Sharkie creates waves in Norwegian Parliament

Fighting for the Bight: Member for Mayo, Rebekha Sharkie has taken her fight for the Great Australian Bight to the Norwegian Parliament.
Fighting for the Bight: Member for Mayo, Rebekha Sharkie has taken her fight for the Great Australian Bight to the Norwegian Parliament.

Member for Mayo Rebekha Sharkie has written to all 169 Members of the Norwegian Parliament to advise them of opposition within the electorate to Norwegian oil giant Equinor's proposal to drill for deep-sea oil in the Great Australian Bight.

"The Government of Norway is the majority shareholder of Equinor and in the past this company has stated they will not operate in our waters without social licence," said Ms Sharkie.

"Despite all the polling and all the community protests, Equinor appears to be ignoring the overwhelming public sentiment across southern Australia."

Ms Sharkie said she understood the issue of drilling in the Bight had gained public attention in Norway because of serious questions concerning the long-term viability of investment in fossil fuels.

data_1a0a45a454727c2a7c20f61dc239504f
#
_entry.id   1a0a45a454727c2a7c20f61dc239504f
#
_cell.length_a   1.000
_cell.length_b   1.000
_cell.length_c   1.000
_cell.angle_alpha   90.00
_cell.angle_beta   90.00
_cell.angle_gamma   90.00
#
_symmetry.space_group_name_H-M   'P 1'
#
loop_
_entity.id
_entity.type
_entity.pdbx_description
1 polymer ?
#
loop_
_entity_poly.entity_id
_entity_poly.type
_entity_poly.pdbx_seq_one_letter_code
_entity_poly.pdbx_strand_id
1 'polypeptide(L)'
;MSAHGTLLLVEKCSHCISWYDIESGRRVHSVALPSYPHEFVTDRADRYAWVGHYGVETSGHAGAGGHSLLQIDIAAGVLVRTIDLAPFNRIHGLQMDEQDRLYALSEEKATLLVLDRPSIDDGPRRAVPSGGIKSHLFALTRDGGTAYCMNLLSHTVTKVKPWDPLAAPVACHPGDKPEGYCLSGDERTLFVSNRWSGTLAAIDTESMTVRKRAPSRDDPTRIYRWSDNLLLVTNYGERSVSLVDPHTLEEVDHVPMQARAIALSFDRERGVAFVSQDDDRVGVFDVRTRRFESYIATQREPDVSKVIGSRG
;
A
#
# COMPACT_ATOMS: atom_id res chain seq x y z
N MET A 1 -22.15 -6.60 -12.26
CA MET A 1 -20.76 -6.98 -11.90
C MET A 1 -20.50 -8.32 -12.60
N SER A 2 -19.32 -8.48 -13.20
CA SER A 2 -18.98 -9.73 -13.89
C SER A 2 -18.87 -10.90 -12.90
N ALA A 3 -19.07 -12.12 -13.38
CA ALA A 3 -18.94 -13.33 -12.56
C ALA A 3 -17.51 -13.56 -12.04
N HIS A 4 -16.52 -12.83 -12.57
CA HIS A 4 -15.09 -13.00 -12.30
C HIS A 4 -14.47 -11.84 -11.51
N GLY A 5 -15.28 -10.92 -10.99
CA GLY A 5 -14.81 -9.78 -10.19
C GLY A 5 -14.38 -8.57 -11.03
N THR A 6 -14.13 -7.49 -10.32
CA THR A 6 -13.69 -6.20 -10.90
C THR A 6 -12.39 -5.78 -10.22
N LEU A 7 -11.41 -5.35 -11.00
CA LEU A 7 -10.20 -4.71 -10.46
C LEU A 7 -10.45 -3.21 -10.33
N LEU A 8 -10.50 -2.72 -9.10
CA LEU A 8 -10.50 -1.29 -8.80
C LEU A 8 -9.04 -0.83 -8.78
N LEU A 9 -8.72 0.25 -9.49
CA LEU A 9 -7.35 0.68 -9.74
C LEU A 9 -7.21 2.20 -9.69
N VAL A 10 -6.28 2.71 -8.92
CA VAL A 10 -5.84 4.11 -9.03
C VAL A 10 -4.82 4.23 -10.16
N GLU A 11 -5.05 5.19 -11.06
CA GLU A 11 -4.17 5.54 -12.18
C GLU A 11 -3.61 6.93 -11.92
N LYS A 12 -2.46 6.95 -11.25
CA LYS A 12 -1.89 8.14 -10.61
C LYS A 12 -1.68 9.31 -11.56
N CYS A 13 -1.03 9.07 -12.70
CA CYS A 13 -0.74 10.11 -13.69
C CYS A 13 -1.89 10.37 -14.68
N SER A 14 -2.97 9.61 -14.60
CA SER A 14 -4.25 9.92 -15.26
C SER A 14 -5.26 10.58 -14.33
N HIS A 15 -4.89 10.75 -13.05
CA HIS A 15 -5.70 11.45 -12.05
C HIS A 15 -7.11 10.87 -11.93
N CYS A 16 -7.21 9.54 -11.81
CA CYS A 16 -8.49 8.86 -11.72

"The time is right to bring our deep community opposition to exploration and drilling in the Bight to the attention of Norway's political leaders," she said.

Currently, 15 councils in South Australia and Victoria have resolved motions which oppose or raise concerns over drilling in the Bight.

These include the councils of Victor Harbor, Kangaroo Island, Yankalilla, Alexandrina and Onkaparinga.

Polling by the Australian Institute in Mayo in June 2018 showed 73.9 per cent of respondents supported World Heritage Protection for the Bight, 12.5 per cent opposed protection and 13.6 per cent were unsure.

In her letter to Norwegian parliamentarians, Ms Sharkie included spill modelling maps and said deep-sea drilling in the Bight posed a "real and significant threat" to the marine environment, the animals that lived in that environment and the livelihoods of Australian communities.

"Norway's current reputation in Australia is as a progressive country with a strong record of thinking strategically and co-operatively about the future of the world in which we live," she wrote. Ms Sharkie's letters have since picked up attention in the Norwegian media.

"We have so much to lose," she said.

"In the absence of strong leadership from the two major political parties in Australia, I implore you and your Government, as Equinor's predominant shareholder, to direct the company to discontinue its risky pursuit of drilling for fossil fuels in the the Great Australian Bight," wrote Ms Sharkie in her letter.